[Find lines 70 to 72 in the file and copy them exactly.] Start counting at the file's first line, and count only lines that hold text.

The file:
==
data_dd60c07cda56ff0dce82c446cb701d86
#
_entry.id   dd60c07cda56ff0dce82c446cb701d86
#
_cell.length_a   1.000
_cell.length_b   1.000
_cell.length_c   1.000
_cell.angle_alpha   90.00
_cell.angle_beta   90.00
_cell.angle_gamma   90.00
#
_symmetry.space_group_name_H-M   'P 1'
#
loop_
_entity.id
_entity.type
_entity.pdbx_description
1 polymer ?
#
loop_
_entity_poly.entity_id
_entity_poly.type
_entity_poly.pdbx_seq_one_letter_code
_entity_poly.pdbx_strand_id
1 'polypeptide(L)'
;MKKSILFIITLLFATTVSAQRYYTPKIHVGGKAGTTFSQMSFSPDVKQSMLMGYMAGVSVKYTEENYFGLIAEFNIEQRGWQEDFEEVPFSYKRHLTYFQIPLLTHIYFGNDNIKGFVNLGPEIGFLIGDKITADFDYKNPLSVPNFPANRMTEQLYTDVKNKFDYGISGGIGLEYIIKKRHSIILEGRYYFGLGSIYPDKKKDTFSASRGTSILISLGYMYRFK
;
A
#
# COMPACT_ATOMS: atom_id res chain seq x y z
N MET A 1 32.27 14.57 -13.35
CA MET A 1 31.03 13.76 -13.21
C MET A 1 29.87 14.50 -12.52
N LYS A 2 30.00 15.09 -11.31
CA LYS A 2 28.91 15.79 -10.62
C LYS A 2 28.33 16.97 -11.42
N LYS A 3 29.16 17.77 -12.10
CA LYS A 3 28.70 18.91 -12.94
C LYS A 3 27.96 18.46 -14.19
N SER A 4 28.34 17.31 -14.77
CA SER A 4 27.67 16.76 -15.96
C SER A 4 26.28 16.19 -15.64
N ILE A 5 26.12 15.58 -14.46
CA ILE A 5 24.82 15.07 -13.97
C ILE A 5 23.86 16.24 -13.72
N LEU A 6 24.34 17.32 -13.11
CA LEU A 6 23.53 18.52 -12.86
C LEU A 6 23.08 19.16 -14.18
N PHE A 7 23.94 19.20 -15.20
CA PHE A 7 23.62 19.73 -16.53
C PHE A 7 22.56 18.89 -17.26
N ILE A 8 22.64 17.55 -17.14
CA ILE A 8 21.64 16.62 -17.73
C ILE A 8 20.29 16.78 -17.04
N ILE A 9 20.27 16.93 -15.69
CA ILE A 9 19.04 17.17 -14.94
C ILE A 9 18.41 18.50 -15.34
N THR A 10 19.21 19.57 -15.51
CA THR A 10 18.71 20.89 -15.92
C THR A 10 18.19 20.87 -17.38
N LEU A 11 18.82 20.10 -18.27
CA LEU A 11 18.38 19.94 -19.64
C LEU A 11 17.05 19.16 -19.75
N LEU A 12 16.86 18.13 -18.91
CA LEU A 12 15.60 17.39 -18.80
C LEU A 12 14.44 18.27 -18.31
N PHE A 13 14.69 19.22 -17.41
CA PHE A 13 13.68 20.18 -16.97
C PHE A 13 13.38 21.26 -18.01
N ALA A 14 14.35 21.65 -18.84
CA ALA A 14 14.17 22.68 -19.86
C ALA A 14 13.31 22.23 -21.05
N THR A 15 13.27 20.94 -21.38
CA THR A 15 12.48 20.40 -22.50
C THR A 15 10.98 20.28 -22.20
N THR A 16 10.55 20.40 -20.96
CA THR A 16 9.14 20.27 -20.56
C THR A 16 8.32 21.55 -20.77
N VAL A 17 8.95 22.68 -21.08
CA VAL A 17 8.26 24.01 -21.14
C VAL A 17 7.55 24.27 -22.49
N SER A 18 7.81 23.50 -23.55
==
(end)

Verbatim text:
N ALA A 14 14.35 21.65 -18.84
CA ALA A 14 14.17 22.68 -19.86
C ALA A 14 13.31 22.23 -21.05